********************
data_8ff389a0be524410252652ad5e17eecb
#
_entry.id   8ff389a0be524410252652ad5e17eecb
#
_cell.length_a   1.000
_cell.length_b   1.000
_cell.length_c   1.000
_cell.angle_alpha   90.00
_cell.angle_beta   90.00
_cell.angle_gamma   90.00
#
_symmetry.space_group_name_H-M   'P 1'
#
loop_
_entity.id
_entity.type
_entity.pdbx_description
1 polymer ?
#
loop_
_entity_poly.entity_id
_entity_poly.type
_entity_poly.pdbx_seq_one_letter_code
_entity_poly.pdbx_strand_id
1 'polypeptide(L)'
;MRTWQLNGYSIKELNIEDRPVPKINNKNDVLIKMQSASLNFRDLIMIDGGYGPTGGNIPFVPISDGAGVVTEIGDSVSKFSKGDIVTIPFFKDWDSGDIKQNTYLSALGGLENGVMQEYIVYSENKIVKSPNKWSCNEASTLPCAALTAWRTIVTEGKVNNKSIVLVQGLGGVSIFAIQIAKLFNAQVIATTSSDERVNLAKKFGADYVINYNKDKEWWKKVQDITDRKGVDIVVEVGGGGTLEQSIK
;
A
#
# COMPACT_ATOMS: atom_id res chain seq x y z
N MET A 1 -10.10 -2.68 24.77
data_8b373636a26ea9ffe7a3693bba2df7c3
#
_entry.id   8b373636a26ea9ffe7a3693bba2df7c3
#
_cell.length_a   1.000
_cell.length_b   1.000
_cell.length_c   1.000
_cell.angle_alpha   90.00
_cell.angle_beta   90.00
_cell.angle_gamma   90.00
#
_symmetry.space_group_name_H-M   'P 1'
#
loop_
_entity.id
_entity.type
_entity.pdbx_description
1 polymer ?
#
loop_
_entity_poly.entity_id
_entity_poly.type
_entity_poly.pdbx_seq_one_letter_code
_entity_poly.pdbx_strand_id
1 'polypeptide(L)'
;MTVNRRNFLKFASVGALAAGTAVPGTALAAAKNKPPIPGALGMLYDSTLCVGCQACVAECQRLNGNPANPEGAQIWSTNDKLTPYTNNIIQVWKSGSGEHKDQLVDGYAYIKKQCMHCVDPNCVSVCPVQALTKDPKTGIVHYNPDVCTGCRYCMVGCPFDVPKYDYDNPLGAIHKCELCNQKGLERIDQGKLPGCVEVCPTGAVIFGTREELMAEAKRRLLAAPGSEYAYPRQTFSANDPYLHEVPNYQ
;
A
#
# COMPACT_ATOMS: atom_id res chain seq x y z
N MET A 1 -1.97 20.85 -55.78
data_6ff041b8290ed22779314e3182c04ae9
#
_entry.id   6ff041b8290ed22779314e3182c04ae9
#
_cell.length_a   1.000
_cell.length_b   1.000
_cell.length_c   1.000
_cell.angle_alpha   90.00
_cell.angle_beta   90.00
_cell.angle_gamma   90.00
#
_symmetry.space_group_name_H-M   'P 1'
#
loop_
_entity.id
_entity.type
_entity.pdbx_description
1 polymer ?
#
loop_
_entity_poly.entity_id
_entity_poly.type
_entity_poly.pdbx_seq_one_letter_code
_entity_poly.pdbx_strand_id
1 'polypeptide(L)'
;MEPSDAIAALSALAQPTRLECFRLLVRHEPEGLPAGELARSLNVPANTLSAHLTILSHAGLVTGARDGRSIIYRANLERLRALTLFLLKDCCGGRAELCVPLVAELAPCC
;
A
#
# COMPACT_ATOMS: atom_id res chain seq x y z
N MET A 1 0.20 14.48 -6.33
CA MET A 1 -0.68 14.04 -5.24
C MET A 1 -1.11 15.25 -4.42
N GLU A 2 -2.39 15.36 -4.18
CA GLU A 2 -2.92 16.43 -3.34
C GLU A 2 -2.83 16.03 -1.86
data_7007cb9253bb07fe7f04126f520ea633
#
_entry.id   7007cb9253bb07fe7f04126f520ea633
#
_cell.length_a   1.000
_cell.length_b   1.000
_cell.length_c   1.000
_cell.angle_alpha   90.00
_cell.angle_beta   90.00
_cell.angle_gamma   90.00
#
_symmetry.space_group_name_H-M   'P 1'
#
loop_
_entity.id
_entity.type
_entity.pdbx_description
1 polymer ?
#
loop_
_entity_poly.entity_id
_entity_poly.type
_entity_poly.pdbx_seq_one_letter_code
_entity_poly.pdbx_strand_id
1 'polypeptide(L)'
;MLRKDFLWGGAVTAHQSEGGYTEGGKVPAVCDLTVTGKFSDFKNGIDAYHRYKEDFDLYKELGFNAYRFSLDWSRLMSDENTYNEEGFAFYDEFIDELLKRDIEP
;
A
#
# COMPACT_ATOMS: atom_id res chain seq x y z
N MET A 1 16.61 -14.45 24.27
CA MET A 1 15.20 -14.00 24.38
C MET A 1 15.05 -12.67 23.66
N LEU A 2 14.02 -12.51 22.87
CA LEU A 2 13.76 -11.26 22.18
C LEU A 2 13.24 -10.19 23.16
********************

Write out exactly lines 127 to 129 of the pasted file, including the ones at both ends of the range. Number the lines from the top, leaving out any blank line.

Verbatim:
#
# COMPACT_ATOMS: atom_id res chain seq x y z
N MET A 1 16.61 -14.45 24.27